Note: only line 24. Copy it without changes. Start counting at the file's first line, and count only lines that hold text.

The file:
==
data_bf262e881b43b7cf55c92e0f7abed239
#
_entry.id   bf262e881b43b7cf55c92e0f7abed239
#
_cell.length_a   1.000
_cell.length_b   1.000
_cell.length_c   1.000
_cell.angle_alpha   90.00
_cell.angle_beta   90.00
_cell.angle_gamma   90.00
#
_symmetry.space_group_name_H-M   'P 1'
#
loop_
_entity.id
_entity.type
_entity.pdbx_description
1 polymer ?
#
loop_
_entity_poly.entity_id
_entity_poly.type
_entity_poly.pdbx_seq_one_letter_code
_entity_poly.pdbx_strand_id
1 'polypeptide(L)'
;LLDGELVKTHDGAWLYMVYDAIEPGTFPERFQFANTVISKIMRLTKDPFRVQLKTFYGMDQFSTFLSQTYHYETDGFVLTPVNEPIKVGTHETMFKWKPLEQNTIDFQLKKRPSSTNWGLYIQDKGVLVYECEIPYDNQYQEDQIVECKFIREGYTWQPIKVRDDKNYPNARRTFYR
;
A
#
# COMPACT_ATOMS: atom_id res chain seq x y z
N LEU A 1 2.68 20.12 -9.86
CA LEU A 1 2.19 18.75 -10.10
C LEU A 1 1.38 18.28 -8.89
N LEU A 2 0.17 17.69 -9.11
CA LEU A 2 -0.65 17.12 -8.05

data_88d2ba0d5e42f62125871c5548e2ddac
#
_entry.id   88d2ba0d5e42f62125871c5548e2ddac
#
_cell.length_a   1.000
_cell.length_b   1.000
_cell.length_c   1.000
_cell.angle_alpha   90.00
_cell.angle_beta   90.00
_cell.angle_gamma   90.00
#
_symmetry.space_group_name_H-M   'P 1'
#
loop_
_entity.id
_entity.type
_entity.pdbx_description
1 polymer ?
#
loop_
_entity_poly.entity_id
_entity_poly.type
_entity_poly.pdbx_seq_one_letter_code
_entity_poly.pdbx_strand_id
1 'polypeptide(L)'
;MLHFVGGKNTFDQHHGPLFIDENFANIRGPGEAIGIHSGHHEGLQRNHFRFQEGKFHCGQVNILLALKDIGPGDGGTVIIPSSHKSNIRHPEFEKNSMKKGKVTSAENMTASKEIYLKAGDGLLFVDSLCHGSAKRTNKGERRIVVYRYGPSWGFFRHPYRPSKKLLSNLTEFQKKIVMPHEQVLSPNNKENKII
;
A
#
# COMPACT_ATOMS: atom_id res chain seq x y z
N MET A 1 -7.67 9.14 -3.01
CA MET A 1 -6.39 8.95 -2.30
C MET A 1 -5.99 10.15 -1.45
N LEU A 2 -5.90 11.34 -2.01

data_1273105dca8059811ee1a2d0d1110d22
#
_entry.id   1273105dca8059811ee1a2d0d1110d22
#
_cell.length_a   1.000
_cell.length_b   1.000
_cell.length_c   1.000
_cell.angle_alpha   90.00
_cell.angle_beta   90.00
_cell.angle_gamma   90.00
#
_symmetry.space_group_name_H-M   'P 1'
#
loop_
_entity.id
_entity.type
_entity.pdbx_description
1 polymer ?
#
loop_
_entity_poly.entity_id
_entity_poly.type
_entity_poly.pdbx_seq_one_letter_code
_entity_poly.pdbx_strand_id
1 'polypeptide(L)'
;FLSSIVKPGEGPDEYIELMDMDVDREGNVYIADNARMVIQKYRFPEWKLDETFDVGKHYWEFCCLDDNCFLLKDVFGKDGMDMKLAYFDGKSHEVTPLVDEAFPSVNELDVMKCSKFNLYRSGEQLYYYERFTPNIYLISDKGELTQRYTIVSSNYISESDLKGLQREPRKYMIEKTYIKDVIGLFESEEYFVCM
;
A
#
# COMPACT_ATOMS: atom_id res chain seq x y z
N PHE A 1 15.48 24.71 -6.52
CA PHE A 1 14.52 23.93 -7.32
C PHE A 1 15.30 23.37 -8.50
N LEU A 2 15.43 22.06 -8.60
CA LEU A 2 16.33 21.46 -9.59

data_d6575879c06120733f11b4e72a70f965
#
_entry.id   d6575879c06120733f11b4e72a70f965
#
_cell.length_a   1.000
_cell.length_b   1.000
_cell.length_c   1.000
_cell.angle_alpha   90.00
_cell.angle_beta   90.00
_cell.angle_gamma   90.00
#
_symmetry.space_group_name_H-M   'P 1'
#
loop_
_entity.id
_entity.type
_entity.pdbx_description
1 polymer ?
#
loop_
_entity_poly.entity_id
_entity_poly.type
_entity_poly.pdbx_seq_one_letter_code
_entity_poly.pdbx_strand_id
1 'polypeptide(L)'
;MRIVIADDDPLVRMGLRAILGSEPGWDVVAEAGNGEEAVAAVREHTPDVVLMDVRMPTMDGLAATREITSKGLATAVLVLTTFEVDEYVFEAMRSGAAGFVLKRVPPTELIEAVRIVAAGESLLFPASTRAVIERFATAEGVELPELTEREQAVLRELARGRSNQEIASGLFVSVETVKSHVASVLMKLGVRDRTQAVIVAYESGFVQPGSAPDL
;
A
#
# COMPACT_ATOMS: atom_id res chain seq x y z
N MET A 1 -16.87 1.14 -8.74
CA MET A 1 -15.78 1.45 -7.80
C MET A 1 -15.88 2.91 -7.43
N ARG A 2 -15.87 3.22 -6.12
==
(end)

_entity_poly.pdbx_strand_id